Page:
In a bid to promote zero-waste lifestyles, Edwin and Liesbeth ter Velde of Clean2Antarctica will soon embark on a thrilling adventure to one of the coldest places on Earth — Antarctica. The Dutch couple will drive from their base camp on the southernmost continent to the South Pole in a solar-powered vehicle — called the Solar Voyager — built from upcycled, 3D-printed plastic components. The expedition is expected to take 30 days and will kick off in less than a month on Nov. 28, 2018.

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Weighing in at 1,485 kilograms with a length of 16 meters, the Solar Voyager was mainly built from specially engineered, 3D-printed hexagonal blocks, called HexCores, made from industrially recycled PET filament that lock together into a honeycomb-like structure. Forty 3D printers were used to transform approximately 200 kilograms of plastic into the chassis of the Solar Voyager, which is held together with 3D-printed knobs that can withstand below freezing temperatures.

black solar-powered vehicle driving on snowy landscape

blue hexcore building block

The vehicle consists of a cab large enough for two people and two trailers on eight netted tires. Mounted on the trailers are 10 bifacial solar panels with 325-Watt peak for powering the Solar Voyager’s engine. Each panel measures nearly 19 square feet and weighs about 25 kilograms. In case of emergencies, the vehicle will be equipped with two 60-kilogram batteries with a total power of 10 kWh. The couple has also included infrared windows for absorbing sunlight and vacuum solar tubes that melt snow.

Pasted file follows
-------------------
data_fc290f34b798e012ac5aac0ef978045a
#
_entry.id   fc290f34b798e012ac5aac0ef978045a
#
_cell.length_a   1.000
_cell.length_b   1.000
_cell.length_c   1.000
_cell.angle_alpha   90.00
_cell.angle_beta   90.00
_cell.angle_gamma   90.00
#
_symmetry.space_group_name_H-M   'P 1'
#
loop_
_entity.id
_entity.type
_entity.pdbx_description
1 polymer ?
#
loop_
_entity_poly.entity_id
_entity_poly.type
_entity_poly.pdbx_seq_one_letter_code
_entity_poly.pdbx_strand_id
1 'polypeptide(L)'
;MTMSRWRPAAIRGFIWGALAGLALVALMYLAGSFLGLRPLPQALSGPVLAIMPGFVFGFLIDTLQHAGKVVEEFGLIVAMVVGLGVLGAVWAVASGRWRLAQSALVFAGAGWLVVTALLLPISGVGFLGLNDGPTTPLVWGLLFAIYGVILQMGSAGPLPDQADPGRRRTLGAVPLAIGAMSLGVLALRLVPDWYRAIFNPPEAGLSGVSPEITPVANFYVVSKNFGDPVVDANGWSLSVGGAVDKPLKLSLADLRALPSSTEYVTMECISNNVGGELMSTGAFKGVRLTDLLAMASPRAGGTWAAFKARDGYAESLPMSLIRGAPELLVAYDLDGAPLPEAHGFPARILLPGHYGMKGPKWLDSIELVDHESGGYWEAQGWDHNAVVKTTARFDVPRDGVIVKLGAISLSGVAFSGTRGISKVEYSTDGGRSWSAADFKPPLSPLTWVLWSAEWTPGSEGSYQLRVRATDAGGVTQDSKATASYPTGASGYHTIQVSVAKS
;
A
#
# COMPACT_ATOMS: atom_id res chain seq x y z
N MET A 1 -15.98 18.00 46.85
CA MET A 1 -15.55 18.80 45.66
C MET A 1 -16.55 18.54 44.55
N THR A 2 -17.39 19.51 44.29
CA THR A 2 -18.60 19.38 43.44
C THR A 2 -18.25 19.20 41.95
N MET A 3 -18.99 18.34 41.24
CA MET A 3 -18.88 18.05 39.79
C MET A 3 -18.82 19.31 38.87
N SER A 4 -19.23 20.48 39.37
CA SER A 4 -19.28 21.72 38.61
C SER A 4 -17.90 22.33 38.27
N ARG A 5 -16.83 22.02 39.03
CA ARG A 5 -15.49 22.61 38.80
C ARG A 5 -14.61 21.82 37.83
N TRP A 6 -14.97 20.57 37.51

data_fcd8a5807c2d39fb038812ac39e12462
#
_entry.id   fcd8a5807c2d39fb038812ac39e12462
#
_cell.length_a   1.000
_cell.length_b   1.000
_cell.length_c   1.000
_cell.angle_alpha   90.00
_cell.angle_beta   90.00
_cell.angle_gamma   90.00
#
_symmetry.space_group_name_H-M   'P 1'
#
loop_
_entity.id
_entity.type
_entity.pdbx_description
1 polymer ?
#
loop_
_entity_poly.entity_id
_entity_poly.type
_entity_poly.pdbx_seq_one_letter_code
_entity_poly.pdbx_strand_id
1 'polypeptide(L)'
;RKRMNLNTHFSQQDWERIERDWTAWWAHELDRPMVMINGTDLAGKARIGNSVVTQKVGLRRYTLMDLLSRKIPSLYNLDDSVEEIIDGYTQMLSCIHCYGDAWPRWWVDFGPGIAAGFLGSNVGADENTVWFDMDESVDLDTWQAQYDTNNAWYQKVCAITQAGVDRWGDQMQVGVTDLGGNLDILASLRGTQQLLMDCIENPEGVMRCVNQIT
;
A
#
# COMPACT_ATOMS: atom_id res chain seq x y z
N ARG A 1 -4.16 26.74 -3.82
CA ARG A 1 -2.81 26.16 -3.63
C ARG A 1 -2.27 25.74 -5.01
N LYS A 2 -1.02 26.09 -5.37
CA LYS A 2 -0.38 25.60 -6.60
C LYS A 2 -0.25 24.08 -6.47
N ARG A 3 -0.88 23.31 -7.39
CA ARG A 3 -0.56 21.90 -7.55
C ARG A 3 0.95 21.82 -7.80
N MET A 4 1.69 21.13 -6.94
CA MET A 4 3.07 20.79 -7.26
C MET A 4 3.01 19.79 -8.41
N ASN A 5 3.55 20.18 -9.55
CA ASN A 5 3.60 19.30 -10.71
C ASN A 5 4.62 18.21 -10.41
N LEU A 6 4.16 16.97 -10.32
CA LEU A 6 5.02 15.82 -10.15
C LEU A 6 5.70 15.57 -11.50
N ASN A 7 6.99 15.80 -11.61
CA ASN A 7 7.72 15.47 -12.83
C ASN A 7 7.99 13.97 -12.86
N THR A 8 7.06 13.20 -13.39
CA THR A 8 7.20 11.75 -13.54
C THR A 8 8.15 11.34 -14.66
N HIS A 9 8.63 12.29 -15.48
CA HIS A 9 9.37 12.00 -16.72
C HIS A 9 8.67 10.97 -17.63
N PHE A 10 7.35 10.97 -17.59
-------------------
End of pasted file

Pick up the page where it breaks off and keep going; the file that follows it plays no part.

Related: The world’s largest wildlife sanctuary proposed for Antarctica

map of Antarctica and South Pole

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“If driving to the South Pole on solar power was our ultimate goal, we would still be proud of our mission because no one has ever done it before and the technology we developed can become a prototype for Antarctic research drones,” the couple said. “However, it’s not about technology but about starting experiments and discovering what’s possible with waste. To reach a circular society, we need to start doing things differently. Our expedition is an example how far you can get when you simply start doing things differently instead of talking about abstract solutions.” The expedition is expected to begin November 28 starting from Union Glacier, Antarctica. The Solar Voyager will be followed by a support group of three people for filming purposes.

+ Clean2Antarctica

Images via Clean2Antarctica

black solar-powered vehicle on snowy landscape